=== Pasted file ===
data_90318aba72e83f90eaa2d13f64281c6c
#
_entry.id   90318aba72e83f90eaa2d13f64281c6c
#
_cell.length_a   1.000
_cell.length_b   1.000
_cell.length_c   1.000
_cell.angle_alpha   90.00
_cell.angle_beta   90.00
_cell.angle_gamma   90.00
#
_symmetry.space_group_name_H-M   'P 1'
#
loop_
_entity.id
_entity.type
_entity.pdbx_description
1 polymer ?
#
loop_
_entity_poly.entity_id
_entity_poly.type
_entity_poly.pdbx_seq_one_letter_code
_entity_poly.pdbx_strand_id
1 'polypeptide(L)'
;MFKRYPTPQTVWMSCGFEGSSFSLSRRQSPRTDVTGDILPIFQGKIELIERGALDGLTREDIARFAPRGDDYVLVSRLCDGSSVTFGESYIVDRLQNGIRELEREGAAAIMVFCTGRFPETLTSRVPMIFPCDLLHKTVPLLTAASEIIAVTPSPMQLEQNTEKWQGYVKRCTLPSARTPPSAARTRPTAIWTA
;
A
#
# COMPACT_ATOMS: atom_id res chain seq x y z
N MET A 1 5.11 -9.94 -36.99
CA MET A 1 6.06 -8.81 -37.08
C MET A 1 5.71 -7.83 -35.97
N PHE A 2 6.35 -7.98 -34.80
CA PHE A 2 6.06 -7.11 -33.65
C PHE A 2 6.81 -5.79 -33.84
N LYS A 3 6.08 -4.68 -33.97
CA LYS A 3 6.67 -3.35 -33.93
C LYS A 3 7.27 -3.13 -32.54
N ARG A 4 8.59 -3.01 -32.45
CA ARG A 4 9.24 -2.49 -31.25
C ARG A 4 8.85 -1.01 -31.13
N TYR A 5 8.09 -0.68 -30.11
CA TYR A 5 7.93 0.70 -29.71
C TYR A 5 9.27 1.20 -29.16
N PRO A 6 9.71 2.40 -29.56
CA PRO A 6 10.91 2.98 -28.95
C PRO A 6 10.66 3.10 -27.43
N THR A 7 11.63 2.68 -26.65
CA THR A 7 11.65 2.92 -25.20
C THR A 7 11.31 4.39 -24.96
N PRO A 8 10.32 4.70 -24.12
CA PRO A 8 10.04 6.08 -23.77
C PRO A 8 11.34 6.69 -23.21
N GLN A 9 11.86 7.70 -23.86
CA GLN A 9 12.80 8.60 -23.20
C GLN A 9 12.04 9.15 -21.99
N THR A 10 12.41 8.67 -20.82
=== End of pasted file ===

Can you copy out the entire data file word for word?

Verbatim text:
data_90318aba72e83f90eaa2d13f64281c6c
#
_entry.id   90318aba72e83f90eaa2d13f64281c6c
#
_cell.length_a   1.000
_cell.length_b   1.000
_cell.length_c   1.000
_cell.angle_alpha   90.00
_cell.angle_beta   90.00
_cell.angle_gamma   90.00
#
_symmetry.space_group_name_H-M   'P 1'
#
loop_
_entity.id
_entity.type
_entity.pdbx_description
1 polymer ?
#
loop_
_entity_poly.entity_id
_entity_poly.type
_entity_poly.pdbx_seq_one_letter_code
_entity_poly.pdbx_strand_id
1 'polypeptide(L)'
;MFKRYPTPQTVWMSCGFEGSSFSLSRRQSPRTDVTGDILPIFQGKIELIERGALDGLTREDIARFAPRGDDYVLVSRLCDGSSVTFGESYIVDRLQNGIRELEREGAAAIMVFCTGRFPETLTSRVPMIFPCDLLHKTVPLLTAASEIIAVTPSPMQLEQNTEKWQGYVKRCTLPSARTPPSAARTRPTAIWTA
;
A
#
# COMPACT_ATOMS: atom_id res chain seq x y z
N MET A 1 5.11 -9.94 -36.99
CA MET A 1 6.06 -8.81 -37.08
C MET A 1 5.71 -7.83 -35.97
N PHE A 2 6.35 -7.98 -34.80
CA PHE A 2 6.06 -7.11 -33.65
C PHE A 2 6.81 -5.79 -33.84
N LYS A 3 6.08 -4.68 -33.97
CA LYS A 3 6.67 -3.35 -33.93
C LYS A 3 7.27 -3.13 -32.54
N ARG A 4 8.59 -3.01 -32.45
CA ARG A 4 9.24 -2.49 -31.25
C ARG A 4 8.85 -1.01 -31.13
N TYR A 5 8.09 -0.68 -30.11
CA TYR A 5 7.93 0.70 -29.71
C TYR A 5 9.27 1.20 -29.16
N PRO A 6 9.71 2.40 -29.56
CA PRO A 6 10.91 2.98 -28.95
C PRO A 6 10.66 3.10 -27.43
N THR A 7 11.63 2.68 -26.65
CA THR A 7 11.65 2.92 -25.20
C THR A 7 11.31 4.39 -24.96
N PRO A 8 10.32 4.70 -24.12
CA PRO A 8 10.04 6.08 -23.77
C PRO A 8 11.34 6.69 -23.21
N GLN A 9 11.86 7.70 -23.86
CA GLN A 9 12.80 8.60 -23.20
C GLN A 9 12.04 9.15 -21.99
N THR A 10 12.41 8.67 -20.82